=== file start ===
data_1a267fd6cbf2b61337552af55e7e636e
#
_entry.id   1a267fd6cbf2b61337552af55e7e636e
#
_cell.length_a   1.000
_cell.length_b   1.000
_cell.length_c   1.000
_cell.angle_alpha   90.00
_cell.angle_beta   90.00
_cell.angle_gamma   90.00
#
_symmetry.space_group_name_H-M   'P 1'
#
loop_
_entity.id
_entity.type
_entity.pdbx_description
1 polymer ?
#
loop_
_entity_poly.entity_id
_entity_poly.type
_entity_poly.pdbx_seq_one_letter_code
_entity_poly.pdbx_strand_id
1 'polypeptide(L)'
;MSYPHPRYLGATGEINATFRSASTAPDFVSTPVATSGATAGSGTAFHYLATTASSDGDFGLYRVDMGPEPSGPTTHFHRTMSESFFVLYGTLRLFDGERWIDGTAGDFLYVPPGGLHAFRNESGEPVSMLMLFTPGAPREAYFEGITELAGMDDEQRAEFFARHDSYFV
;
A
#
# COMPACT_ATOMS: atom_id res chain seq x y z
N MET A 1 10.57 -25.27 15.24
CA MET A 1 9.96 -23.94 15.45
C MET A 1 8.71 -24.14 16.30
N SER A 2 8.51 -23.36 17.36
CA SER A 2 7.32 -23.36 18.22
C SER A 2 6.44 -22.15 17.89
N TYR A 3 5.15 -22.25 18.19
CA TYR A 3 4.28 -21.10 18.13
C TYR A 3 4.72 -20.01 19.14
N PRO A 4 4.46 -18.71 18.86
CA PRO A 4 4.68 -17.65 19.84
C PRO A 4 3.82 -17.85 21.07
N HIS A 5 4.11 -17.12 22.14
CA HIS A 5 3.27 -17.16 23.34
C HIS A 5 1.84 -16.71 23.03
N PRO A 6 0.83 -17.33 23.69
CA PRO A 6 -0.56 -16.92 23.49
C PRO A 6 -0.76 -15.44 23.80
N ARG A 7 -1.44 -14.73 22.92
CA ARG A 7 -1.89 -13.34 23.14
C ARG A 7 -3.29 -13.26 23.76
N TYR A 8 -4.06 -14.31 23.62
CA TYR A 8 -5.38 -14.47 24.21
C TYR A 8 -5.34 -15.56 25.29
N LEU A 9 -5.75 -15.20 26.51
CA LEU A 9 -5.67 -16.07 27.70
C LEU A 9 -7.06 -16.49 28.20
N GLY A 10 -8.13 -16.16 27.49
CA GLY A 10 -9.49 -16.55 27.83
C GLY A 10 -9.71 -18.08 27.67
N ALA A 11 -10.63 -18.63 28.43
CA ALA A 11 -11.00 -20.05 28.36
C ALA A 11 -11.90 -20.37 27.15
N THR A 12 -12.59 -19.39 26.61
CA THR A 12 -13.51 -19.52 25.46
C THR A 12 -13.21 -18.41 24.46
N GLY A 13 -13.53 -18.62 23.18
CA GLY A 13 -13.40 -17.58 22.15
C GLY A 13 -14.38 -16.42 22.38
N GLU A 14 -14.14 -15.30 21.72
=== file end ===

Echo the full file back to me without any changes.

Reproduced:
data_1a267fd6cbf2b61337552af55e7e636e
#
_entry.id   1a267fd6cbf2b61337552af55e7e636e
#
_cell.length_a   1.000
_cell.length_b   1.000
_cell.length_c   1.000
_cell.angle_alpha   90.00
_cell.angle_beta   90.00
_cell.angle_gamma   90.00
#
_symmetry.space_group_name_H-M   'P 1'
#
loop_
_entity.id
_entity.type
_entity.pdbx_description
1 polymer ?
#
loop_
_entity_poly.entity_id
_entity_poly.type
_entity_poly.pdbx_seq_one_letter_code
_entity_poly.pdbx_strand_id
1 'polypeptide(L)'
;MSYPHPRYLGATGEINATFRSASTAPDFVSTPVATSGATAGSGTAFHYLATTASSDGDFGLYRVDMGPEPSGPTTHFHRTMSESFFVLYGTLRLFDGERWIDGTAGDFLYVPPGGLHAFRNESGEPVSMLMLFTPGAPREAYFEGITELAGMDDEQRAEFFARHDSYFV
;
A
#
# COMPACT_ATOMS: atom_id res chain seq x y z
N MET A 1 10.57 -25.27 15.24
CA MET A 1 9.96 -23.94 15.45
C MET A 1 8.71 -24.14 16.30
N SER A 2 8.51 -23.36 17.36
CA SER A 2 7.32 -23.36 18.22
C SER A 2 6.44 -22.15 17.89
N TYR A 3 5.15 -22.25 18.19
CA TYR A 3 4.28 -21.10 18.13
C TYR A 3 4.72 -20.01 19.14
N PRO A 4 4.46 -18.71 18.86
CA PRO A 4 4.68 -17.65 19.84
C PRO A 4 3.82 -17.85 21.07
N HIS A 5 4.11 -17.12 22.14
CA HIS A 5 3.27 -17.16 23.34
C HIS A 5 1.84 -16.71 23.03
N PRO A 6 0.83 -17.33 23.69
CA PRO A 6 -0.56 -16.92 23.49
C PRO A 6 -0.76 -15.44 23.80
N ARG A 7 -1.44 -14.73 22.92
CA ARG A 7 -1.89 -13.34 23.14
C ARG A 7 -3.29 -13.26 23.76
N TYR A 8 -4.06 -14.31 23.62
CA TYR A 8 -5.38 -14.47 24.21
C TYR A 8 -5.34 -15.56 25.29
N LEU A 9 -5.75 -15.20 26.51
CA LEU A 9 -5.67 -16.07 27.70
C LEU A 9 -7.06 -16.49 28.20
N GLY A 10 -8.13 -16.16 27.49
CA GLY A 10 -9.49 -16.55 27.83
C GLY A 10 -9.71 -18.08 27.67
N ALA A 11 -10.63 -18.63 28.43
CA ALA A 11 -11.00 -20.05 28.36
C ALA A 11 -11.90 -20.37 27.15
N THR A 12 -12.59 -19.39 26.61
CA THR A 12 -13.51 -19.52 25.46
C THR A 12 -13.21 -18.41 24.46
N GLY A 13 -13.53 -18.62 23.18
CA GLY A 13 -13.40 -17.58 22.15
C GLY A 13 -14.38 -16.42 22.38
N GLU A 14 -14.14 -15.30 21.72